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Helping your child learn by giving them choices

Why is it important to give my child choices?

By giving your child choices, you help them:

  • realize they have some control or power (this helps them feel good about themselves)
  • learn that they can make decisions and solve problems
  • learn to say what they want or how they feel
  • hear new words
  • learn to repeat new words

​​​​​What kinds of choices can my child make?

Your child can make choices about many things, such as:

  • what (e.g., “What game do you want to play?”, “Do you want juice or milk?”)
  • when (e.g., “Do you want to phone grandma before or after lunch?”, “You can do your coloring now or later”.)
  • where (e.g., “You can play with your cars in the bedroom or outside.”, “Do you want to go to the park or the library?”)
  • how (e.g., “Would you rather hop or skip to the bathroom?”, “Do you want to color or cut paper?”)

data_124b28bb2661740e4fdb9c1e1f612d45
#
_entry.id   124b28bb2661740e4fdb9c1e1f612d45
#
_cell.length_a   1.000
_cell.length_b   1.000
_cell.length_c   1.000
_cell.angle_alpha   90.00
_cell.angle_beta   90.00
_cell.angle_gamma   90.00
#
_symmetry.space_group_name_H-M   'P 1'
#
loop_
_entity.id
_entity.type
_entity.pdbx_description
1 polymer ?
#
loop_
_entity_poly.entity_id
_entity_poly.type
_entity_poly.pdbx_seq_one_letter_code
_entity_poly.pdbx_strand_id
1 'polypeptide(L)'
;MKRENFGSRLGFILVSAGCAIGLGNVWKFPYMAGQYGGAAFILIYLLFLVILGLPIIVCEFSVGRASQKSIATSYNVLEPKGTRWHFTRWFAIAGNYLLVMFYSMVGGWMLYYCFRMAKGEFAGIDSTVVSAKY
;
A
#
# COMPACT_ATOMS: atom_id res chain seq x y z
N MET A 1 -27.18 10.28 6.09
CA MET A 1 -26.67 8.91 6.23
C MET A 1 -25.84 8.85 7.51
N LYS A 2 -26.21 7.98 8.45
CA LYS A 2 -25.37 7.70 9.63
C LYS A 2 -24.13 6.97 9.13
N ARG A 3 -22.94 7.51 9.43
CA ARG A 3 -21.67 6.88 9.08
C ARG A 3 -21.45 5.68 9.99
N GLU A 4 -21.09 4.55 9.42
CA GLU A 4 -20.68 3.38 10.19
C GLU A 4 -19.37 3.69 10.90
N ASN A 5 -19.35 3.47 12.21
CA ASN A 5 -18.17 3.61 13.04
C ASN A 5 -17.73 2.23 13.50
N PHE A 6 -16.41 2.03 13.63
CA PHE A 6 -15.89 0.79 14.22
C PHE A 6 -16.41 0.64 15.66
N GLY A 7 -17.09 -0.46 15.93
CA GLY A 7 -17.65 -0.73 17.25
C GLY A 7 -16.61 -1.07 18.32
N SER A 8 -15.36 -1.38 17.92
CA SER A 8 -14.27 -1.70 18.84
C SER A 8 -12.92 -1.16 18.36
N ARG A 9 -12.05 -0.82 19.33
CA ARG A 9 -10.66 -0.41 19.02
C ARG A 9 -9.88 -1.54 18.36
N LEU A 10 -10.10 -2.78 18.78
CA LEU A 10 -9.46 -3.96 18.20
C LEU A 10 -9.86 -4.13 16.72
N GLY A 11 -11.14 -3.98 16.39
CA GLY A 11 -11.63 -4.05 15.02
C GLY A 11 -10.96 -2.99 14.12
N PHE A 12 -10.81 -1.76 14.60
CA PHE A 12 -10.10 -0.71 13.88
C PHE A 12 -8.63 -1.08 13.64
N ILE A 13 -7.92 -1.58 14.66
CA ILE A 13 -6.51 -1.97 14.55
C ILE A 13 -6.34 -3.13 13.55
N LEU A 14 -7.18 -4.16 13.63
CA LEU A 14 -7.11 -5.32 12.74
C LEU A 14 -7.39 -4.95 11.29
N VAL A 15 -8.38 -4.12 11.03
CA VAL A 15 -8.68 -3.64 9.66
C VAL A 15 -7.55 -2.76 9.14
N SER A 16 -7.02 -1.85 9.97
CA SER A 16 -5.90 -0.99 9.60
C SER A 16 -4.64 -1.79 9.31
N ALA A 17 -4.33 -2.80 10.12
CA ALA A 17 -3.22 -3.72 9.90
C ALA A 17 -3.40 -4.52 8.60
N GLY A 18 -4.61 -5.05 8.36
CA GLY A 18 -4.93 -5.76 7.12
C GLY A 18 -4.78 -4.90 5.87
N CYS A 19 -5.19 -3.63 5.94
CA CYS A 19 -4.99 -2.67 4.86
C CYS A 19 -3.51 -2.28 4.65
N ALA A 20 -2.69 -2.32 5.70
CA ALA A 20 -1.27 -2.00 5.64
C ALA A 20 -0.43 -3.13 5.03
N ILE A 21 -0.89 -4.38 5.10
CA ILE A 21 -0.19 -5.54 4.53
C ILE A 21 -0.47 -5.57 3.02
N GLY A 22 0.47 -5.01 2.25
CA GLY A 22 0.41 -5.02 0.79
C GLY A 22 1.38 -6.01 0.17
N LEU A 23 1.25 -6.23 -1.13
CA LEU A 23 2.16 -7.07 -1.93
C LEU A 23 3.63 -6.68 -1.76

​​​​​What do I need to think about when giving my child choices?

  • Only offer safe choices (e.g., “Do you want to hold this hand or the other one when we cross the street?”).
  • Try not to use “if” statements (e.g., say, “You can play a quiet game in the living room or play ball outside,” instead of, “If you keep playing ball in the living room you’ll have to go outside.”).
  • Only give choices that you can follow through on (e.g., if you want your child to drink milk, offer milk or nothing).
  • The choice must be appropriate for your child’s age (e.g., a 2½ year old cannot decide what time to go to bed at night, although you can ask if they want to come in now or in 15 minutes).
  • Wait for your child to make a choice. It may take a bit of extra time.

Be creative—give your child as many choices as possible!​​​​​

Where to go get help

For more information about how speech-language pathologists and audiologists can help, contact:

  • Your doctor, public health nurse, or other health provider
  • Your local health centre

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